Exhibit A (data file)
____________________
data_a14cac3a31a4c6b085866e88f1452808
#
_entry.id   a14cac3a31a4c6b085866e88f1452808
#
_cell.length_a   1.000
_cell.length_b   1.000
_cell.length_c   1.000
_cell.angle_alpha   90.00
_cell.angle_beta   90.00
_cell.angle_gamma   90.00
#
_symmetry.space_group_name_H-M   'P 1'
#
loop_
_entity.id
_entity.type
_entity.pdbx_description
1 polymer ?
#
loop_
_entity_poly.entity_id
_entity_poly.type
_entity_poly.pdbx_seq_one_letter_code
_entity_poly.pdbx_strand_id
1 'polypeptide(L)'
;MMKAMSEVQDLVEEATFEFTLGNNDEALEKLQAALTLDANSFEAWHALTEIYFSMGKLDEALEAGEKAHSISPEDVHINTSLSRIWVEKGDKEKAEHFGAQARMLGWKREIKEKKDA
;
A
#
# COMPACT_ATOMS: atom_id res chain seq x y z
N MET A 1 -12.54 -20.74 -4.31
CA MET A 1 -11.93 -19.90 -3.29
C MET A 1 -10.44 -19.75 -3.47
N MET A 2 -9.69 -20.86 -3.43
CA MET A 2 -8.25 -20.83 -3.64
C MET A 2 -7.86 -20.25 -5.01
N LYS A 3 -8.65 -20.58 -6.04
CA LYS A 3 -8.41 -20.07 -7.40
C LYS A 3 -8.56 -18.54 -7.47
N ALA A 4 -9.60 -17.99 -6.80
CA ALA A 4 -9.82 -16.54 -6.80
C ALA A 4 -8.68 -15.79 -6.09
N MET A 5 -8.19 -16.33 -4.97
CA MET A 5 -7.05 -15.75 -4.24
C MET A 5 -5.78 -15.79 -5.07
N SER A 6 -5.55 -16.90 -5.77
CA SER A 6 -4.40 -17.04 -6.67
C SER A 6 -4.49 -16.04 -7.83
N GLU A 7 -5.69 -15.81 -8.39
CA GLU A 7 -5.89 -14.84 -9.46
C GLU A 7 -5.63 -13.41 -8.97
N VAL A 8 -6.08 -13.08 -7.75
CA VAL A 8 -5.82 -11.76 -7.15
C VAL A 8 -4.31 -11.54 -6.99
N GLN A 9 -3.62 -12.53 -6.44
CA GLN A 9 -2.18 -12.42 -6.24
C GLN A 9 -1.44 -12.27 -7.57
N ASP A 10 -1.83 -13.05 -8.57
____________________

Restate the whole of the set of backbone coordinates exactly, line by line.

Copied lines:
data_a14cac3a31a4c6b085866e88f1452808
#
_entry.id   a14cac3a31a4c6b085866e88f1452808
#
_cell.length_a   1.000
_cell.length_b   1.000
_cell.length_c   1.000
_cell.angle_alpha   90.00
_cell.angle_beta   90.00
_cell.angle_gamma   90.00
#
_symmetry.space_group_name_H-M   'P 1'
#
loop_
_entity.id
_entity.type
_entity.pdbx_description
1 polymer ?
#
loop_
_entity_poly.entity_id
_entity_poly.type
_entity_poly.pdbx_seq_one_letter_code
_entity_poly.pdbx_strand_id
1 'polypeptide(L)'
;MMKAMSEVQDLVEEATFEFTLGNNDEALEKLQAALTLDANSFEAWHALTEIYFSMGKLDEALEAGEKAHSISPEDVHINTSLSRIWVEKGDKEKAEHFGAQARMLGWKREIKEKKDA
;
A
#
# COMPACT_ATOMS: atom_id res chain seq x y z
N MET A 1 -12.54 -20.74 -4.31
CA MET A 1 -11.93 -19.90 -3.29
C MET A 1 -10.44 -19.75 -3.47
N MET A 2 -9.69 -20.86 -3.43
CA MET A 2 -8.25 -20.83 -3.64
C MET A 2 -7.86 -20.25 -5.01
N LYS A 3 -8.65 -20.58 -6.04
CA LYS A 3 -8.41 -20.07 -7.40
C LYS A 3 -8.56 -18.54 -7.47
N ALA A 4 -9.60 -17.99 -6.80
CA ALA A 4 -9.82 -16.54 -6.80
C ALA A 4 -8.68 -15.79 -6.09
N MET A 5 -8.19 -16.33 -4.97
CA MET A 5 -7.05 -15.75 -4.24
C MET A 5 -5.78 -15.79 -5.07
N SER A 6 -5.55 -16.90 -5.77
CA SER A 6 -4.40 -17.04 -6.67
C SER A 6 -4.49 -16.04 -7.83
N GLU A 7 -5.69 -15.81 -8.39
CA GLU A 7 -5.89 -14.84 -9.46
C GLU A 7 -5.63 -13.41 -8.97
N VAL A 8 -6.08 -13.08 -7.75
CA VAL A 8 -5.82 -11.76 -7.15
C VAL A 8 -4.31 -11.54 -6.99
N GLN A 9 -3.62 -12.53 -6.44
CA GLN A 9 -2.18 -12.42 -6.24
C GLN A 9 -1.44 -12.27 -7.57
N ASP A 10 -1.83 -13.05 -8.57